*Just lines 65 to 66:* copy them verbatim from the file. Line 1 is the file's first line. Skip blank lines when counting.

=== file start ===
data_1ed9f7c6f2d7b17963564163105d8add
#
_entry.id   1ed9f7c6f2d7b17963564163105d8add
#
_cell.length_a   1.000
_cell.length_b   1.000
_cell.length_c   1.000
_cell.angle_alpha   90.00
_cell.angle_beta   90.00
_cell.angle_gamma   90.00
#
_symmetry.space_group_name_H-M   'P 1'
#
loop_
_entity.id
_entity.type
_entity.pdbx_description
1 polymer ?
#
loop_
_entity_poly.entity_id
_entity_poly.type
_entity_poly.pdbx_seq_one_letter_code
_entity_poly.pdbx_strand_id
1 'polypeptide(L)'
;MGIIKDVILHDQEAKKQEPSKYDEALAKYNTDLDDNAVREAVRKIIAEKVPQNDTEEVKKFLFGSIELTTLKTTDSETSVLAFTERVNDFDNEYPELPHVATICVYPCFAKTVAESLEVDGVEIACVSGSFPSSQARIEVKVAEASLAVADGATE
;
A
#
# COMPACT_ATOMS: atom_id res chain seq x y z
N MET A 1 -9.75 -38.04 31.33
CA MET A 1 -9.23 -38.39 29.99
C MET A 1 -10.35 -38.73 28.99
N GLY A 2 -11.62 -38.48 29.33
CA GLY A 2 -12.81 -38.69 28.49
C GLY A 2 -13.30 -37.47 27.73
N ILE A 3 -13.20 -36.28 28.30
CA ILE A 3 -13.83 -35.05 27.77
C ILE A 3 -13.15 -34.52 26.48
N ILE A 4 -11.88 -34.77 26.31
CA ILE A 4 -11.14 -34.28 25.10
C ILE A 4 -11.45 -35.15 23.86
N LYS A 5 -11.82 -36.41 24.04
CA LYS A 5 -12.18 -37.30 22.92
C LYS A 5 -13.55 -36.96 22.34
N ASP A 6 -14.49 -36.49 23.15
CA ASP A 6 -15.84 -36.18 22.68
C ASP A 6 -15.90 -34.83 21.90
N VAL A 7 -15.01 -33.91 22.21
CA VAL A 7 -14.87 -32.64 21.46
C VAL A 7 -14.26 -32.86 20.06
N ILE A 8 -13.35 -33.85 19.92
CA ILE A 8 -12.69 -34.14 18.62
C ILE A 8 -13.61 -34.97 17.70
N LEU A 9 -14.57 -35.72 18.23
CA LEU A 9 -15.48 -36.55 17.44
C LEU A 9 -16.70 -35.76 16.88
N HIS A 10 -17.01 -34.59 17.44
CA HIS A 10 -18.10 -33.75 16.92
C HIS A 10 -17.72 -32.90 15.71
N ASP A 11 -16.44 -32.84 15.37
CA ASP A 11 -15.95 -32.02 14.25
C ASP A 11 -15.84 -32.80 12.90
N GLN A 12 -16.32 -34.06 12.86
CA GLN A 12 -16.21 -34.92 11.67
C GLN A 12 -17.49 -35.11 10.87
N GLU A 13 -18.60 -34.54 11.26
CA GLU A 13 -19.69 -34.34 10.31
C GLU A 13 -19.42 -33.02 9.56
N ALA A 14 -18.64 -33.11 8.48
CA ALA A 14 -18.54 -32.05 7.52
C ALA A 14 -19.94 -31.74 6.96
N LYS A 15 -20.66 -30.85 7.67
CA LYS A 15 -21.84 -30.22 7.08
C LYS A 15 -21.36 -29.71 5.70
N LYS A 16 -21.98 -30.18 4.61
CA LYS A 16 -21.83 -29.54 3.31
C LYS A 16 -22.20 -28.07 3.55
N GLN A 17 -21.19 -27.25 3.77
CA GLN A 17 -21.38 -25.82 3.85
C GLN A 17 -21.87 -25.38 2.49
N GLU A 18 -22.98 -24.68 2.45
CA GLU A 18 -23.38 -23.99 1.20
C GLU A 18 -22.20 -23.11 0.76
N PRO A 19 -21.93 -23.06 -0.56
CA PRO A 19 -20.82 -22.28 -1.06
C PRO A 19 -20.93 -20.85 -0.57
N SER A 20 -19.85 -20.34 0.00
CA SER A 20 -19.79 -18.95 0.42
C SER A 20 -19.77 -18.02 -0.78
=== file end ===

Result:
CA GLN A 12 -16.21 -34.92 11.67
C GLN A 12 -17.49 -35.11 10.87